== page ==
The clinical differential diagnosis for this patient’s soft-tissue lesion included benign and malignant soft-tissue tumors, lymphoma, noninfectious inflammatory changes, and infection. Magnetic resonance imaging, although helpful in defining the anatomic location of the mass and excluding vital structure involvement, was unable to further refine the differential diagnosis, and excisional biopsy was completed. The patient’s histologic studies and epidemiologic history, including prolonged exposure to bat guano from the bat colony in her attic and her geographic locale within the Mississippi River Valley system, supported the diagnosis of histoplasmosis. Given that the patient’s chest radiographic, antibody, and urinary antigen studies were negative, this was an unusual case and likely represented a localized, subcutaneous histoplasmosis infection due to traumatic inoculation. This rare occurrence has been reported in the past .
Fungal infections can cause a wide range of diseases in humans. In the United States, deep-tissue mycoses are common but usually asymptomatic, and recent studies suggest an increased incidence of these infections in the Midwest, especially in elderly populations . As ubiquitous and highly adaptable organisms, these fungi can propagate in almost any environment and present in human hosts in a variety of ways. The etiologies of these infections depend, in part, on epidemiological settings. As in our case, obtaining a careful epidemiologic history, including information about a patient’s immune status, geographical locale, travel history, recent trauma or surgery, previous antimicrobial therapy, lifestyle/hobbies, and animal exposure or bites, is essential when developing a comprehensive differential diagnosis. A detailed workup and evaluation for systemic disease—negative in this case—is also necessary following the diagnosis of any subcutaneous fungal infection.
Endemic mycoses, such as histoplasmosis, blastomycosis, and coccidioidomycosis, are known to affect both healthy and immunocompromised individuals and tend to arise in specific geographic locations. Usually developing after a primary pulmonary infection, these fungi have the capacity to involve both the skin and deep organs. Thus, the endemic fungi can range from localized skin and soft-tissue infections to disseminated disease involving multiple organ systems. For disseminated disease, the point of entry is typically through the respiratory tract, from which the infection can spread to other sites . In rare cases, the organisms gain direct access through skin, where they can propagate and cause localized infections. Such localized subcutaneous infections are uncommon and typically originate with the contamination of skin surfaces followed by the traumatic inoculation of organisms into the dermis and/or subcutaneous tissues .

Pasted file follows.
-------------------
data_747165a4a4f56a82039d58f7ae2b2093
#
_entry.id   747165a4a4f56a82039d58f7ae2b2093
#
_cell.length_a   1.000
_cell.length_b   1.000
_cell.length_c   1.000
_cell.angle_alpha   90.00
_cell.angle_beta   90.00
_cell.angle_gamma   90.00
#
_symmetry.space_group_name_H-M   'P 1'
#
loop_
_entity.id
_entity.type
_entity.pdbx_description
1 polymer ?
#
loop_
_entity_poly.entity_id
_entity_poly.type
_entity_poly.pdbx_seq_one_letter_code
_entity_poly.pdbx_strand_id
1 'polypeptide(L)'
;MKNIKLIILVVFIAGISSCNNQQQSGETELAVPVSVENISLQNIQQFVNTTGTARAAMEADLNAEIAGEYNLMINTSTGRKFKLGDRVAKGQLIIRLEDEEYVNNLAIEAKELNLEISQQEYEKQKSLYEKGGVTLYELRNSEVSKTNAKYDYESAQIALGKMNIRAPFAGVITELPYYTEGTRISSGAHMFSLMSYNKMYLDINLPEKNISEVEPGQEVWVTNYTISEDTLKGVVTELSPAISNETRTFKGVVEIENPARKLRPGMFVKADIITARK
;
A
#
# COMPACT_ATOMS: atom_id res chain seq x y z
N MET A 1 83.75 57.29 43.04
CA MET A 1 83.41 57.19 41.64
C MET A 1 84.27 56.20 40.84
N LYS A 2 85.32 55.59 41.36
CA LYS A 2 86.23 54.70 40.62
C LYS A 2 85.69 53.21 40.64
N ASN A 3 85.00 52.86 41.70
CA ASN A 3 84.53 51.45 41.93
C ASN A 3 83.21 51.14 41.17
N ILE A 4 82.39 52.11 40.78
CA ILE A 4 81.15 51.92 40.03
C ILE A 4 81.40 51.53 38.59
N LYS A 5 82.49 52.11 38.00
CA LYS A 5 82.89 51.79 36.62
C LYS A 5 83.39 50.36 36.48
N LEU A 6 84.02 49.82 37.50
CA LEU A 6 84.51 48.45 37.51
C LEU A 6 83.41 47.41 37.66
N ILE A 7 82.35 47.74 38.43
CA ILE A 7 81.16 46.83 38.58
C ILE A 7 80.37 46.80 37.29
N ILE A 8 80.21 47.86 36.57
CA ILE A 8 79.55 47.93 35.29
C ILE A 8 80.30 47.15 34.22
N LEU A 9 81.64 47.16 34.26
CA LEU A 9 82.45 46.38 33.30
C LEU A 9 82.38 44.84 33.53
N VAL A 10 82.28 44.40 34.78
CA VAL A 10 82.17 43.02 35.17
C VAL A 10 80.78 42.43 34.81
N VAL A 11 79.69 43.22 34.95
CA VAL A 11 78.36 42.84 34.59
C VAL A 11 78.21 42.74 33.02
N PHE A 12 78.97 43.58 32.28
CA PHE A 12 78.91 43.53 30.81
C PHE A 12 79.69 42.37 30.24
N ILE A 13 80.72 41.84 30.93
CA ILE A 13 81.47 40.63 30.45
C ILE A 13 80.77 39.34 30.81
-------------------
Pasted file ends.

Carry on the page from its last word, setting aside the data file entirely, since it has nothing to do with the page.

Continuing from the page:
When histoplasmosis first came to medical attention in the early 1900s, it was characterized as a rare but severe systemic infection that was inevitably fatal in most patient groups . More recent epidemiologic studies have demonstrated that most histoplasmosis infections follow pulmonary infections and are subclinical and that only a small percentage will progress to severe, disseminated disease, typically in immunocompromised patients. The most common entry point for H capsulatum is the lung. Localized cutaneous and subcutaneous infections with H capsulatum are rare, with only a handful of cases described, the majority of which were in immunosuppressed patient groups [1, 7–10].
Infection may be due to direct inoculation or reactivation of preexisting, quiescent subcutaneous disease in patients with previous subacute pulmonary histoplasmosis. Although distribution of H capsulatum is worldwide, it is hyperendemic to eastern North America, notably the mid-to-lower Ohio and Mississippi River valleys. Bird and bat excrement enhance the growth of the organism in soil by accelerating sporulation. As in our case, environmental sites are typically visibly contaminated by heavy accumulations of bat or bird guano.
Most cases will be subclinical in nature, but a prompt and accurate diagnosis of any potential fungal infection is important to improving morbidity and mortality in some infected patients. A comprehensive history, including a detailed travel history, and a complete physical examination are needed at the time of initial evaluation. Chest radiographs and/or computed tomography scans are useful in finding the characteristic features of pulmonary disease. Isolation of the organism with histopathology and/or culture is the gold standard to confirm diagnosis and speciation, although this can be time consuming and insensitive. Various laboratory tests have been developed that may provide early clues to the diagnosis. Histoplasma antibody and antigen detection of fungal cell elements in urine, serum, and cerebrospinal fluid by enzyme-linked immunoassay were proven to be important in the diagnosis, treatment monitoring, and prognosis of acute disseminated histoplasmosis, but they are not sensitive tests for a localized, subcutaneous infection. Fungal cultures can also be useful in patients in whom there is concern for either local or systemic disease . In cases of isolated subcutaneous histoplasmosis, lesions are typically self-limiting, and therapy is indicated only for prolonged episodes or in immunosuppressed individuals.
Conflicts of Interest
The authors have no conflicts of interest to disclose.